Briefing notes prepared for the newly elected city council in 2010 detail countless pressures on the emergency shelter system. The memos blame job losses during the ongoing economic recession for “a sharp increase in the number of residents receiving financial assistance” through Ontario Works, the provincial welfare program [PDF]. Toronto’s OW caseload was 75,000 in 2008; it’s now above 105,000. Staff also raised concerns back in 2010 that the expiration of federal housing allowance programs (including grants that expire at the end of this month) could “lead to a number of evictions, as it is likely that many households will be unable to afford the transition to full market rent.”

Given all this, a 96 per cent shelter capacity rate should get more attention at City Hall than it has to date. A report released on Monday [PDF] suggests that most of the surplus beds are for single men, and that spaces for all other groups are extremely tight. City officials acknowledge that inefficiencies and poor staff training could mean people are wrongly being deprived of shelter. They also admit that occupancy rates for the first months of 2013 have exceeded their initial estimates.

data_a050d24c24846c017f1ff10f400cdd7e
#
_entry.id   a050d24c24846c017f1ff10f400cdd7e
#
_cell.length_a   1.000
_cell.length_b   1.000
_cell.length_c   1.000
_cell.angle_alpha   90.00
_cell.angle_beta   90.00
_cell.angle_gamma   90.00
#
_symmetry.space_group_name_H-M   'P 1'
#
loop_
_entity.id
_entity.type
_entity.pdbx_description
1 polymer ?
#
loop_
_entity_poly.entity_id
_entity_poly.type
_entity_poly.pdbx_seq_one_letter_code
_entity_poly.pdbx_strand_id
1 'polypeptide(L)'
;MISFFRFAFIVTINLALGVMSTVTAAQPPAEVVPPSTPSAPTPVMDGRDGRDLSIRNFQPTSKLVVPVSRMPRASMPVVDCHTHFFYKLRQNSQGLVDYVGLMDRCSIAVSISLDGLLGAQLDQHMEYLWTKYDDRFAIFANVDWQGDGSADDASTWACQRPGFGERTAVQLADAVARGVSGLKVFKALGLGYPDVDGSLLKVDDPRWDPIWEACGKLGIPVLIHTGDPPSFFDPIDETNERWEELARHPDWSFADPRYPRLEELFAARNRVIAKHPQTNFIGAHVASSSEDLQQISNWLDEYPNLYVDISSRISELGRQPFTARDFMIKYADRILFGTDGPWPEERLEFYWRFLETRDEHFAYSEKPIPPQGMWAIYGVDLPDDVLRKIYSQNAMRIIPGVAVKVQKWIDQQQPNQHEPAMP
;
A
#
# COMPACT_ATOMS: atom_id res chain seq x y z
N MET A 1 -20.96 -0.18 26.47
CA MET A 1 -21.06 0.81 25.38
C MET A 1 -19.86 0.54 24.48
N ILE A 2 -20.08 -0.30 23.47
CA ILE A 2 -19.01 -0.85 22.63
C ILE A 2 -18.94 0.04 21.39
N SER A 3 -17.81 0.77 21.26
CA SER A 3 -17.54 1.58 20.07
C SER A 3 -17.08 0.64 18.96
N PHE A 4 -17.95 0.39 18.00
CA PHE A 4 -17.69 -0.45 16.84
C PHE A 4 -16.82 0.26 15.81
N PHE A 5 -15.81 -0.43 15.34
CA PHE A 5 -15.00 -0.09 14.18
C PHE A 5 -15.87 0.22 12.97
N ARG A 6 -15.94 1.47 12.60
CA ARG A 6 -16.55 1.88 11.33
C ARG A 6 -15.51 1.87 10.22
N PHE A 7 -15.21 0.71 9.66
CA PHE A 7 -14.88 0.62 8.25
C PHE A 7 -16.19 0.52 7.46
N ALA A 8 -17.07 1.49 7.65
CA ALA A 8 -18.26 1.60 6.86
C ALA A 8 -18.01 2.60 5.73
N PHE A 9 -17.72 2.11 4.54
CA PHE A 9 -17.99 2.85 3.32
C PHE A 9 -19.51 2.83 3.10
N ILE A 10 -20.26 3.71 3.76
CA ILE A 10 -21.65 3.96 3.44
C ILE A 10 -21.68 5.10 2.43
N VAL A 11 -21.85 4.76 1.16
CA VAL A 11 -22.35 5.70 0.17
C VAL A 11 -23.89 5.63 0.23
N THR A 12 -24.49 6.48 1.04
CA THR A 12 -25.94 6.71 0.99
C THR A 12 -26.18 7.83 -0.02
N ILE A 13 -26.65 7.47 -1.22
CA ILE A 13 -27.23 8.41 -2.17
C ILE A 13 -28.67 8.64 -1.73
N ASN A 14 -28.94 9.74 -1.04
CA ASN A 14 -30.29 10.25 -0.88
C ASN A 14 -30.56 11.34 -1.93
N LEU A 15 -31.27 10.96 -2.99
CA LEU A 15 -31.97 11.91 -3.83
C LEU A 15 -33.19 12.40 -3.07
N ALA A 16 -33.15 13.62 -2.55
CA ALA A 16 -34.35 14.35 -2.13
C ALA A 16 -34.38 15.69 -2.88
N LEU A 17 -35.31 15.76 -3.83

Last week, after protesters created a makeshift shelter at Metro Hall to call attention to the issue, Rob Ford held a press conference to address the situation. In his remarks, he maintained that it was the Ontario Coalition Against Poverty—an organization that many connect with militant ideology and disruptive tactics—that had an issue, but that overall, matters were under control. He seemed to think that by invoking OCAP, he could discredit any criticism of shelter access.

But Social Planning Toronto recently surveyed workers at 15 Toronto shelters, and their accounts seem to confirm observations by OCAP and other community groups. “Generally, we send people away every night,” one worker reported. “Ninety women were turned away [in the past month] due to lack of space, and referred to the Assessment and Referral Centre,” said another. Most of those surveyed think the city should boost its shelter capacity immediately.

Mayor Ford seldom displays any curiosity about the welfare of the homeless. (Recall his language as a councillor in 2002, when he infamously said that the prospect of holding a public meeting to consider opening a shelter in his Etobicoke ward was about as absurd as proposing a public lynching.) The Community Development and Recreation committee will discuss today’s report on shelter access next week. Even before its release, however, the mayor promised that the shelter system “is working great,” as if those occupying the floor at Peter Street are well served by the status quo.